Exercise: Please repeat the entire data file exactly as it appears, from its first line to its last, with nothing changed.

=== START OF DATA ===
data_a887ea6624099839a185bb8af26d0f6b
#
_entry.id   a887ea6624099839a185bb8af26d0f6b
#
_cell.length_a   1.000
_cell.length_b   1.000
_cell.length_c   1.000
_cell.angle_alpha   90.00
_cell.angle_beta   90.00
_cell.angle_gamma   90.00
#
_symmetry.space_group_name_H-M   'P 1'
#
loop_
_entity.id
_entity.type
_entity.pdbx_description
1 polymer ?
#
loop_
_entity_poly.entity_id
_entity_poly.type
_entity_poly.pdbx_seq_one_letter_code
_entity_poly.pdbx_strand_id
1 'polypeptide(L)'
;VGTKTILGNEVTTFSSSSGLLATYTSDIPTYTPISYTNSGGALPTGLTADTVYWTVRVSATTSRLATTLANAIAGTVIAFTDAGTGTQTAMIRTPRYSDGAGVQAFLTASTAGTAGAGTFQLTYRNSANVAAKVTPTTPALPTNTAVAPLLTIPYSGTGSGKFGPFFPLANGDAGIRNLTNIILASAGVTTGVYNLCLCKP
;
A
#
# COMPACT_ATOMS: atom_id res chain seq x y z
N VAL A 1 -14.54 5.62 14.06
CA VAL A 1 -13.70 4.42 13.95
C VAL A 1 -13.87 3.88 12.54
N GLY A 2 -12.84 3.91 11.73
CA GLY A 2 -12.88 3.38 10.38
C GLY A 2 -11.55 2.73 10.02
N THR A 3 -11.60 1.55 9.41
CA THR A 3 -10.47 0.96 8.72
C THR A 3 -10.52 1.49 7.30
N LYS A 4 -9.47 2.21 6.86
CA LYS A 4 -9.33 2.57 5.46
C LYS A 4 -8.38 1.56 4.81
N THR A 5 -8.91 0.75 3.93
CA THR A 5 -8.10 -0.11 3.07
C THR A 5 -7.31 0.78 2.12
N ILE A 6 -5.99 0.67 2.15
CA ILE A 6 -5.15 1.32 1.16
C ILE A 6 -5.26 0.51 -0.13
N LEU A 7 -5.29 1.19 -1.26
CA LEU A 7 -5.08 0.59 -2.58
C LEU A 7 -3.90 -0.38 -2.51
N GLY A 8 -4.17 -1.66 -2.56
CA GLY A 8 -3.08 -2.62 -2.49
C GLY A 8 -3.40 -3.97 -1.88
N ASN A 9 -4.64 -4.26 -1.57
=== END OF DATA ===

data_a887ea6624099839a185bb8af26d0f6b
#
_entry.id   a887ea6624099839a185bb8af26d0f6b
#
_cell.length_a   1.000
_cell.length_b   1.000
_cell.length_c   1.000
_cell.angle_alpha   90.00
_cell.angle_beta   90.00
_cell.angle_gamma   90.00
#
_symmetry.space_group_name_H-M   'P 1'
#
loop_
_entity.id
_entity.type
_entity.pdbx_description
1 polymer ?
#
loop_
_entity_poly.entity_id
_entity_poly.type
_entity_poly.pdbx_seq_one_letter_code
_entity_poly.pdbx_strand_id
1 'polypeptide(L)'
;VGTKTILGNEVTTFSSSSGLLATYTSDIPTYTPISYTNSGGALPTGLTADTVYWTVRVSATTSRLATTLANAIAGTVIAFTDAGTGTQTAMIRTPRYSDGAGVQAFLTASTAGTAGAGTFQLTYRNSANVAAKVTPTTPALPTNTAVAPLLTIPYSGTGSGKFGPFFPLANGDAGIRNLTNIILASAGVTTGVYNLCLCKP
;
A
#
# COMPACT_ATOMS: atom_id res chain seq x y z
N VAL A 1 -14.54 5.62 14.06
CA VAL A 1 -13.70 4.42 13.95
C VAL A 1 -13.87 3.88 12.54
N GLY A 2 -12.84 3.91 11.73
CA GLY A 2 -12.88 3.38 10.38
C GLY A 2 -11.55 2.73 10.02
N THR A 3 -11.60 1.55 9.41
CA THR A 3 -10.47 0.96 8.72
C THR A 3 -10.52 1.49 7.30
N LYS A 4 -9.47 2.21 6.86
CA LYS A 4 -9.33 2.57 5.46
C LYS A 4 -8.38 1.56 4.81
N THR A 5 -8.91 0.75 3.93
CA THR A 5 -8.10 -0.11 3.07
C THR A 5 -7.31 0.78 2.12
N ILE A 6 -5.99 0.67 2.15
CA ILE A 6 -5.15 1.32 1.16
C ILE A 6 -5.26 0.51 -0.13
N LEU A 7 -5.29 1.19 -1.26
CA LEU A 7 -5.08 0.59 -2.58
C LEU A 7 -3.90 -0.38 -2.51
N GLY A 8 -4.17 -1.66 -2.56
CA GLY A 8 -3.08 -2.62 -2.49
C GLY A 8 -3.40 -3.97 -1.88
N ASN A 9 -4.64 -4.26 -1.57